By way of example a single person that goes to a wedding and may be depressed about the fact they are still single. Such a person could look at one of the advantages that they have of still being single. It could be more time for personal development, independence, or the ability to progress their career. Even though this will diminish the melancholy, it will not completely extinguish its weight. Overall, one would still have an overall sense of sadness because of the particular circumstance of a challenge.

Perhaps no one did more to embody this concept than Viktor Frankl. In the three years he spent in Auschwitz, Frankl survived and helped others to survive by inspiring them to discover a purpose in life even in the midst of hell on earth. It was there that he formulated the ideas he later turned into a new type of psychotherapy based on what he called “man’s search for meaning”. His book of that title, written in the course of nine days, has sold more than ten million copies throughout the world, and ranks as one of the most influential works of the twentieth century.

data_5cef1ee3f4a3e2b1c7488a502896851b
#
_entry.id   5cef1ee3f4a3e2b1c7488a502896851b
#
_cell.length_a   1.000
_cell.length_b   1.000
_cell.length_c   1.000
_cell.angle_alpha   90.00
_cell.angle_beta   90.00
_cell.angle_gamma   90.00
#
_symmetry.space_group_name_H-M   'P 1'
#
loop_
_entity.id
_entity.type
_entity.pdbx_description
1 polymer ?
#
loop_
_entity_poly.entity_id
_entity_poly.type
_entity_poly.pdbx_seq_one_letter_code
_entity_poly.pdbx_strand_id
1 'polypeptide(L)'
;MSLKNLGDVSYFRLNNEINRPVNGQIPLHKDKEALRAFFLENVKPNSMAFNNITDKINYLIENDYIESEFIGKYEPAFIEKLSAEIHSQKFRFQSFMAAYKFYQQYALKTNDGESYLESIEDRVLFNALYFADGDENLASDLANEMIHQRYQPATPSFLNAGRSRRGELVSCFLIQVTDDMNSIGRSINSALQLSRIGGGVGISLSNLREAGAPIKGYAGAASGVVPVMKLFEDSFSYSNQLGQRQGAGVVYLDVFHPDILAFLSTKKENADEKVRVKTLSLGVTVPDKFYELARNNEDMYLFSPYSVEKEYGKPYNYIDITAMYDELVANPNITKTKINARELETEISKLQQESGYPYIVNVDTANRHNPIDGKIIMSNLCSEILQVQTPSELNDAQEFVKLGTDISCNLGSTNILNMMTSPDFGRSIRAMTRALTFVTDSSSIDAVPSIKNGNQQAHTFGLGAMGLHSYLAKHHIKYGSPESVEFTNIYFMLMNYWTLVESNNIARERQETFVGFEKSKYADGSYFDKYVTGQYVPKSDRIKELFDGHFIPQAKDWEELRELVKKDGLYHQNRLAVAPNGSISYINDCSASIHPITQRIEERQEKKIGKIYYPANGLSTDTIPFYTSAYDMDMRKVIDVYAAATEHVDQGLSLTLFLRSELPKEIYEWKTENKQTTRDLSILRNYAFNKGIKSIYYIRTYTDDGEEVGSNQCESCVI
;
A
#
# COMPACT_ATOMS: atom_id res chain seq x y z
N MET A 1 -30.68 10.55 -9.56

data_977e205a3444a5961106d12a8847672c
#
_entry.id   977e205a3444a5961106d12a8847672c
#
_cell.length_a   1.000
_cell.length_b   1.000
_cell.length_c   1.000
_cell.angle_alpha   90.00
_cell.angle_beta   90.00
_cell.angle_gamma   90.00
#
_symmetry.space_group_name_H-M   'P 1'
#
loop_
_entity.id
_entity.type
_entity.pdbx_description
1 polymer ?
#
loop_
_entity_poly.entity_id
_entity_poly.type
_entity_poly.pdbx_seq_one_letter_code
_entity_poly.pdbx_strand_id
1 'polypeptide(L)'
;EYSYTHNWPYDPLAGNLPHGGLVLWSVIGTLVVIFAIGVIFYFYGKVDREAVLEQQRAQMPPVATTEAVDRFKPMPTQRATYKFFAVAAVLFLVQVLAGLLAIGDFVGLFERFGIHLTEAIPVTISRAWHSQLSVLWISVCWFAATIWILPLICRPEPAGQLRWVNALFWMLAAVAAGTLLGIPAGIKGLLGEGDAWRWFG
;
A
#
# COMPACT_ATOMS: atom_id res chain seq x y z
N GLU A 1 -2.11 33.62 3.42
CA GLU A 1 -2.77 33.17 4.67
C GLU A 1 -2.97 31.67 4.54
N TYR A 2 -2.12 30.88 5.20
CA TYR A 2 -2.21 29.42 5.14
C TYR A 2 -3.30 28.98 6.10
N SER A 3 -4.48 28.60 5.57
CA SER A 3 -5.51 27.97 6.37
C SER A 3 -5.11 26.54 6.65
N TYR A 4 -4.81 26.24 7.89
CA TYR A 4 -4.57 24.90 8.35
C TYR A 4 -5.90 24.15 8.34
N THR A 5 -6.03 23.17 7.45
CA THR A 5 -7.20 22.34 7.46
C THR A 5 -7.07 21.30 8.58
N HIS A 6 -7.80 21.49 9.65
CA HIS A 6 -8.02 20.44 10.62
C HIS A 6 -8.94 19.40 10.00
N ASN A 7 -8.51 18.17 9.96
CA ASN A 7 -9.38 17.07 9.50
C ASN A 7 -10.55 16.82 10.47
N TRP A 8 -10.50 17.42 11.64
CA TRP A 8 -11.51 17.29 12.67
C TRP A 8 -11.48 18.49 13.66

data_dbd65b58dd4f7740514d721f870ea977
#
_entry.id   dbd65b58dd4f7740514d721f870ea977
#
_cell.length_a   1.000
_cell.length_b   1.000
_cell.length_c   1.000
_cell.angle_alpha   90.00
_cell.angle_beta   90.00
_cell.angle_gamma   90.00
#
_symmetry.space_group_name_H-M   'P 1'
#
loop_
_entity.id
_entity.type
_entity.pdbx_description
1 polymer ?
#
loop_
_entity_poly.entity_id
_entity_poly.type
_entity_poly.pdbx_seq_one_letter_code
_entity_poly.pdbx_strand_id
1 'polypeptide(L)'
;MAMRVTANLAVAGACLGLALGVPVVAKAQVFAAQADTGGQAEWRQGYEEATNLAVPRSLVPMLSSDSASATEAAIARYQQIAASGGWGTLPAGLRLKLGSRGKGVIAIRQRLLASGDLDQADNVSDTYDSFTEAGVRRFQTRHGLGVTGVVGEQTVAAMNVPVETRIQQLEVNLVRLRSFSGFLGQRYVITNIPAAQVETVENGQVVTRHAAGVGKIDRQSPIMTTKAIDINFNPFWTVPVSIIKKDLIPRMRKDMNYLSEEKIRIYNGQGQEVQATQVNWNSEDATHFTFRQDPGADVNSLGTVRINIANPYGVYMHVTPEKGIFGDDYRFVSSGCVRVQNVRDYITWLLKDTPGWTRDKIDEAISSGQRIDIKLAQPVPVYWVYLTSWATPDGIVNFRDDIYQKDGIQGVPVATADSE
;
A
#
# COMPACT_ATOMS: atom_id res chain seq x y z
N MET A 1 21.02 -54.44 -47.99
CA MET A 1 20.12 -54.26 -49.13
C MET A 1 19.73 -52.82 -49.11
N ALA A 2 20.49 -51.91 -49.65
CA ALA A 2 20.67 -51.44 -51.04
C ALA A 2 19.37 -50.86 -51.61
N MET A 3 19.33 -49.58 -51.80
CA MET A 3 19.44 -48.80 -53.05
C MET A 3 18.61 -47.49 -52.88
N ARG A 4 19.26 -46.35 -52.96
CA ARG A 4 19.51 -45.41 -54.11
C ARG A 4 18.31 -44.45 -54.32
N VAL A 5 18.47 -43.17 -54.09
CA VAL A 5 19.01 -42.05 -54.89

Frankl knew that in the camps, those who lost the will to live died. He tells of how he helped two individuals to find a reason to survive. One, a woman, had a child waiting for her in another country. Another had written the first volumes of a series of travel books, and there were others yet to write. Both therefore had a reason to live. They were still surrounded by a living hell and place of intense sadness yet he was able to give them purpose and meaning in the midst of that sadness.

In Man’s search for meaning Viktor Frankl wrote: